In 1963, to explain maps of sea-floor magnetization off the northwest coast of the United States produced two years earlier by Scripps Institute of Oceanography scientists (see the illustration above, with age data superimposed), Canadian geophysicist Lawrence Morley—who could not get the theory published—and, independently, Cambridge geophysicists Fred Vine and Drummond Matthews suggested the striped patterns were produced by a spreading sea floor.  As volcanic activity produced new rock, it recorded the polarity of the earth’s magnetic field at that time.

While the evidence lining up in favor of continental drift theory was producing converts, in general the Vine-Matthews-Morley theory was not immediately well-received.  Over the next several years, however, new supporting theories and evidence would add up to convert the reluctant, such as the researchers at the Columbia University-based Lamont Geological Observatory.  Further physical and magnetic mapping of the Atlantic sea floor by Lamont researchers compiled further global evidence of sea floor spreading.  Canadian geophysicist Tuzo Wilson interpreted faults cutting across oceanic ridges as the jagged edges (“transform” faults) of larger faults (identified as thick dotted lines in the diagram above) rather than as the lateral displacement (a “transcurrent” or “strike-slip” fault) along a once-straight ridge.  Seismic analysis performed by Lamont’s Lynn Sykes in 1967 lent credence to Wilson’s interpretation consistent with spreading sea floors.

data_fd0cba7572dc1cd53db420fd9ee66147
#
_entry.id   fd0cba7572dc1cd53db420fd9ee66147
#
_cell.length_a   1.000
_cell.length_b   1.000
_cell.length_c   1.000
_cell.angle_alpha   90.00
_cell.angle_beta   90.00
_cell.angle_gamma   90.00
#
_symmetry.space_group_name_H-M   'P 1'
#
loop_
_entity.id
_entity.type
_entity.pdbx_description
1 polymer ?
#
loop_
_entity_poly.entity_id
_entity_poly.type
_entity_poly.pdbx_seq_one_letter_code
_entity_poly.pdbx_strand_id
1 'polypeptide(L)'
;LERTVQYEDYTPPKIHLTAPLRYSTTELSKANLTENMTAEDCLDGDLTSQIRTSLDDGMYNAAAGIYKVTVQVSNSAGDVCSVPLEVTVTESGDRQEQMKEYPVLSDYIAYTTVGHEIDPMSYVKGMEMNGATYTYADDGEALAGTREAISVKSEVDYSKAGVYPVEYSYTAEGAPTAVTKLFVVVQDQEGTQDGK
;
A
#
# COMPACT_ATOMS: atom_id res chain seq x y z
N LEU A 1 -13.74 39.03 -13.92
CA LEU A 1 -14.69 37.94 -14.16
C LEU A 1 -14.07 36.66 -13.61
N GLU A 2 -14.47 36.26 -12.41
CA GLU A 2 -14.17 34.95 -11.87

Beginning in the last few years of the 1960s, the system of the earth’s plates and their “tectonics” were worked out, quantitative and predictive models were developed, and plate tectonics became a central explanatory mechanism in understanding the history of the earth’s geology and climate, the nature of many geological phenomena, and the patterns of habitation of the life forms that have lived on the earth.

The history of the acceptance of continental drift and plate tectonics represents a substantial reconceptualization of geological knowledge at a late date in history.  Scholars have written a number of book-length histories on the subject in the past twenty years, all of which use the history as a window onto broader philosophical and sociological problems of rejecting and accepting theories.   The history makes clear how important it is for historians and philosophers to take care in considering at what point it becomes “unfair” or “ignorant” to doubt or reject a theory, as well as whether there is a “proper” moment to undergo a conversion from one scientific point of view to another.

See Naomi Oreskes’ The Rejection of Continental Drift: Theory and Method in American Earth Science (1999), sociologist John Stewart’s Drifting Continents and Colliding Paradigms: Perspectives on the Geoscience Revolution (1990), and Homer LeGrand’s Drifting Continents and Shifting Theories (1988).  Also see the volume Plate Tectonics (2001), a collection of recollections by participants edited by Oreskes with LeGrand, and with a short historical introduction by Oreskes.  The books differ in their styles, emphases, and in the characterization of details, but the broad outlines of the history are well-known, and offer more proper names and episodes in a complex history than can be fit in here.